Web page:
Green Gazpacho

This colorful variation on the traditional red gazpacho hails from Huelva and the Sierra Morena in Andalucia.

Unlike the classic gazpacho recipes, this soup relies on spinach, lettuce, parsley, and mint for its freshness and texture. Although it is quite different from its more traditional gazpacho cousins, this version is every bit as refreshing.

  • Serves: 4 to 6
  • Preparation time: 15 min. plus chilling time
  • Difficulty: easy


  • 2 cups (4 oz) lettuce leaves, chopped
  • 2 cups (4 oz) spinach
  • 3 scallions, diced
  • 1 medium cucumber, peeled and diced
  • 1 tablespoon chopped parsley
  • 1/2 cup (4 fl. oz) sour cream, plus extra to garnish (optional)
  • 1/2 cup (4 fl. oz) mayonnaise
  • 2 cups (16 fl. oz) chicken broth
  • 1 teaspoon chopped fresh mint leaves
  • 1/2 teaspoon salt
  • 1/2 teaspoon white pepper


In a blender, combine the lettuce, spinach, scallions, cucumber, and parsley until the mixture forms a pureé.

Gradually add in the chicken broth, sour cream, mayonnaise, mint, white pepper, and salt. Pureé the mixture until it reaches an even consistency.

Refrigerate the soup until you are ready to serve.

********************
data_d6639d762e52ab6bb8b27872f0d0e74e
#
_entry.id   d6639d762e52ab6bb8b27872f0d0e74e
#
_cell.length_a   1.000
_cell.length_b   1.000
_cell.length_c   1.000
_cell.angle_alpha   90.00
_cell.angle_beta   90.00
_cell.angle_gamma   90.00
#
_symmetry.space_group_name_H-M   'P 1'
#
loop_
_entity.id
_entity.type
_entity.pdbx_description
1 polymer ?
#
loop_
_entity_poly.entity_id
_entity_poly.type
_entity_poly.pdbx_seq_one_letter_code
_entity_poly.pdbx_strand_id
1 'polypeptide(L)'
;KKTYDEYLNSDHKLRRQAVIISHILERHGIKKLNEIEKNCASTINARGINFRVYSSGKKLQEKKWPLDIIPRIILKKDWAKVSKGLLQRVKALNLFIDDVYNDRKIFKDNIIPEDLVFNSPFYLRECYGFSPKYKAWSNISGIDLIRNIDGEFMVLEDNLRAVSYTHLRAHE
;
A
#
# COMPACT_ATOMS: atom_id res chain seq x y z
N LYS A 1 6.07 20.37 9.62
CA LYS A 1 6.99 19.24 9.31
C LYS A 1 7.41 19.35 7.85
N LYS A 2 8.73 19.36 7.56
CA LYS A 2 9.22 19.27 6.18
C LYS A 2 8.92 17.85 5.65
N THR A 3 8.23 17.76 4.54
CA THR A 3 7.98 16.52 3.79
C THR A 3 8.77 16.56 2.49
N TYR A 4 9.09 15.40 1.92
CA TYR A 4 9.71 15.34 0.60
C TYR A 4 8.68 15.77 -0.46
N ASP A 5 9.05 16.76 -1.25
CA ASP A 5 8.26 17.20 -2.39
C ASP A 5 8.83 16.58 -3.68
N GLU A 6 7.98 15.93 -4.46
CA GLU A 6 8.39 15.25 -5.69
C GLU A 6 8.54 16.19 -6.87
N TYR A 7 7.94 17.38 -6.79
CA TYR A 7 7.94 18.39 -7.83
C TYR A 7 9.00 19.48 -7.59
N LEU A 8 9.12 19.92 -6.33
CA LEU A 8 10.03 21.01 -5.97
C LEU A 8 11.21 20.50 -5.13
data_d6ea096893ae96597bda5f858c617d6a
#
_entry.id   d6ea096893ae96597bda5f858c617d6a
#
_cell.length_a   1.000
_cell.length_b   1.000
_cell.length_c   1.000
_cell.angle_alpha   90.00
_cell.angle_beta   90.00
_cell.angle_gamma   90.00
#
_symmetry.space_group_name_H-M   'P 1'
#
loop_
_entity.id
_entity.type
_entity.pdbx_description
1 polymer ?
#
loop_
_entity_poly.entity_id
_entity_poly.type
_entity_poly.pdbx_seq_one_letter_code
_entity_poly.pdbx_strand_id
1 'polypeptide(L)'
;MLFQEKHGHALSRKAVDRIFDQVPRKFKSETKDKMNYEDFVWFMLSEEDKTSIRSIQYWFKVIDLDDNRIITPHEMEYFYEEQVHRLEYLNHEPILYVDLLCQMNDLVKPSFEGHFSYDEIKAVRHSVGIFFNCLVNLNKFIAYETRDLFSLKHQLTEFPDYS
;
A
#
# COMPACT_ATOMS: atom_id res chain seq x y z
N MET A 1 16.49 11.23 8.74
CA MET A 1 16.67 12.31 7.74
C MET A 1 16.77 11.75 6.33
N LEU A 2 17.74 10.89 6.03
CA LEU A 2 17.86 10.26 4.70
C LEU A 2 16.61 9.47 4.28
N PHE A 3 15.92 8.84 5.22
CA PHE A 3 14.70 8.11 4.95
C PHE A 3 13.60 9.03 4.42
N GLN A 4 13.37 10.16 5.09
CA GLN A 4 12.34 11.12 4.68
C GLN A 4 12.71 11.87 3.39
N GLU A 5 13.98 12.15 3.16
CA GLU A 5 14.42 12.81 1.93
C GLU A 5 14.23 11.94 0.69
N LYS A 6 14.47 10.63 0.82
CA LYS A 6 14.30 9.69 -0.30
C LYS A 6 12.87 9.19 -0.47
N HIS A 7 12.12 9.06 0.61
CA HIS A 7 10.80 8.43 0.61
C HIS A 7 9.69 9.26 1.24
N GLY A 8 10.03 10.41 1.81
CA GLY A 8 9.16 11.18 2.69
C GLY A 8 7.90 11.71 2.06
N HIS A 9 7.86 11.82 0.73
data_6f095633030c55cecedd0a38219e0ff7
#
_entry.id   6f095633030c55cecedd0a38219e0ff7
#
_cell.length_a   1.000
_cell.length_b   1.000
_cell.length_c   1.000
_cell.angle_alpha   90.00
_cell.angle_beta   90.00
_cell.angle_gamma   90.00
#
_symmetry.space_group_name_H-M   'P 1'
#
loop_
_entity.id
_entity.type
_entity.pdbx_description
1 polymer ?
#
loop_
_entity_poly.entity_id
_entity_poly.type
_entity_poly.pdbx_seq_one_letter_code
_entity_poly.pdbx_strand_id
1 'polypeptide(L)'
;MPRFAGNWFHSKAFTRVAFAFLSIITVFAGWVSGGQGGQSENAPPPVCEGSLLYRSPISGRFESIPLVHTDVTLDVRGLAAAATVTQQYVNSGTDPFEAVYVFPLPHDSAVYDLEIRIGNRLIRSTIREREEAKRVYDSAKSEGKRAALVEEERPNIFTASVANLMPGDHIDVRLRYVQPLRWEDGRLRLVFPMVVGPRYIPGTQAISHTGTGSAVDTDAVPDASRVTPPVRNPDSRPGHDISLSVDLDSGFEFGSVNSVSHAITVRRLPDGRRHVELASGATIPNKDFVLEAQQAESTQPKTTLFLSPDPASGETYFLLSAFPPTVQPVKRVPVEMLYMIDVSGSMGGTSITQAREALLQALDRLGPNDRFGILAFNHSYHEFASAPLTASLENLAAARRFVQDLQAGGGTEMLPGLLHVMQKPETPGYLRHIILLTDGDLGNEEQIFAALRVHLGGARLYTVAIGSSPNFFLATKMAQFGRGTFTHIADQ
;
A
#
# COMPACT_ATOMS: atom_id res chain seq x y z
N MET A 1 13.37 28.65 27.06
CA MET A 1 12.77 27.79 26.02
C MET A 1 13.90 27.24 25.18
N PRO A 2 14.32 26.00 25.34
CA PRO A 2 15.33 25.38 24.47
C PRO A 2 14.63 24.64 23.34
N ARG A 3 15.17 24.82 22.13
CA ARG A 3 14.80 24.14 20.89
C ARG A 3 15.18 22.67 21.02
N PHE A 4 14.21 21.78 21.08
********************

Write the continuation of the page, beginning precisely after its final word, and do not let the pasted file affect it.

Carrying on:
Serve the soup chilled in individual bowls, with a spoonful of sour cream over each serving, if desired.

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See also...

Traditional Gazpacho. This is the most traditional and basic gazpacho recipe. If you've never tried gazpacho before, you should start by this one to appreciate the subtle differences amongst the different recipes we offer.

Andalusia recipes:  The Romans taught the Andalusians how to cultivate wheat and vines and used the fish from the seas to produce the best "garum" in the empire. The Arabs taught the Andalusians how to grow fruit and vegetables. They used irrigation systems and improved the cultivation of olive trees and the production of oil. Furthermore, the Greeks, Phoenicians, Carthaginians and Visigoths left their mark on the art, science, culture and gastronomy of Andalusia.